“This really is a huge decision.” Alyssa, a student from East Lyme High School in East Lyme, Connecticut, noted as we were pondering her early decision choice. Alyssa had the sensibility to know that choosing between Bowdoin, an excellent small liberal arts college in Maine, and Barnard, the Columbia adjacent excellent college in New York City had implications that were significant beyond the rankings of the college. She then said something quite profound: “most of my choices are really small. This one feels different.”
I spend more time than most pondering the human condition. I think about choices we make and how those choices eventually affect our lives.
I spent about twelve years living in cities. Like most, I felt the urge to help the homeless. Eventually, I came to paradoxical conclusions: it is a strange society that there are those with multiple large houses and those who have no shelter. And, yet, after I spent time as a criminal prosecutor, I also realized that a large number of the homeless (at least in Philadelphia in the 1990s) had made many small bad choices that led them to their situation. Most all were drug addicts. Perhaps the first time trying heroin or a crack was a terrible big decision. But most all had made a series of far smaller unwise life choices previously and then, of course, continued after they crossed the rubicon into hard drugs. That doesn’t mean that they shouldn’t be helped but it does illustrate the point related to life choices.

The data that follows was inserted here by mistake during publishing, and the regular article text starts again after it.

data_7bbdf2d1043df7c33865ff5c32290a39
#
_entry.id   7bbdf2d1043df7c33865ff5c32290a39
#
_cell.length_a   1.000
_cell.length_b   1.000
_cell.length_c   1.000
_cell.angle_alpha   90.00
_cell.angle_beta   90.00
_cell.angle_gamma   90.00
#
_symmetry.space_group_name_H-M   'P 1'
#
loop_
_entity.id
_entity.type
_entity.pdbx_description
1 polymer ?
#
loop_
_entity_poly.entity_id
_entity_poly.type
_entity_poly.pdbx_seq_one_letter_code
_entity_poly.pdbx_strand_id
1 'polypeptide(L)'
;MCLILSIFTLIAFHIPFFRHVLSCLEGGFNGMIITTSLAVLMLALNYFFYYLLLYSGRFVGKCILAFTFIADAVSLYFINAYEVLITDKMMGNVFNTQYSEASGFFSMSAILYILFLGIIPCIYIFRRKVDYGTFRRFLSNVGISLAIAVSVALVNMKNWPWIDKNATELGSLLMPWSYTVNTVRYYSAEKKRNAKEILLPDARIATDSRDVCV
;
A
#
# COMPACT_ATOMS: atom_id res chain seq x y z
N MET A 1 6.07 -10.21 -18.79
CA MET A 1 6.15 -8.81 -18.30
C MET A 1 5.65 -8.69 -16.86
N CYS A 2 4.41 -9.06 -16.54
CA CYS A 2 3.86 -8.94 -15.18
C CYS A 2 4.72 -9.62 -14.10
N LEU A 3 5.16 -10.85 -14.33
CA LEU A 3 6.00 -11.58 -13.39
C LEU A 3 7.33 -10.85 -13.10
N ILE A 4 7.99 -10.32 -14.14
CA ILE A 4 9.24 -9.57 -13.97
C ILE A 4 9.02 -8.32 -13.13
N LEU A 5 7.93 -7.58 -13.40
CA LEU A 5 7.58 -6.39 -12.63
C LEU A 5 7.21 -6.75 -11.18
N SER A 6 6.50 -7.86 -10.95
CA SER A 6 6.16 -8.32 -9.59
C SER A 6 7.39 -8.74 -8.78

The whole issue of “college choice” is personally sacred to me not so much from providing college counseling for the last decade plus but because I met my wife in college. A long happy marriage, three children, and…. much of my life… can be traced back to my choice of where to attend college.
College is a big life choice. Some part, of course, is not a choice as college admission factors into the mix. But it matters. A lot.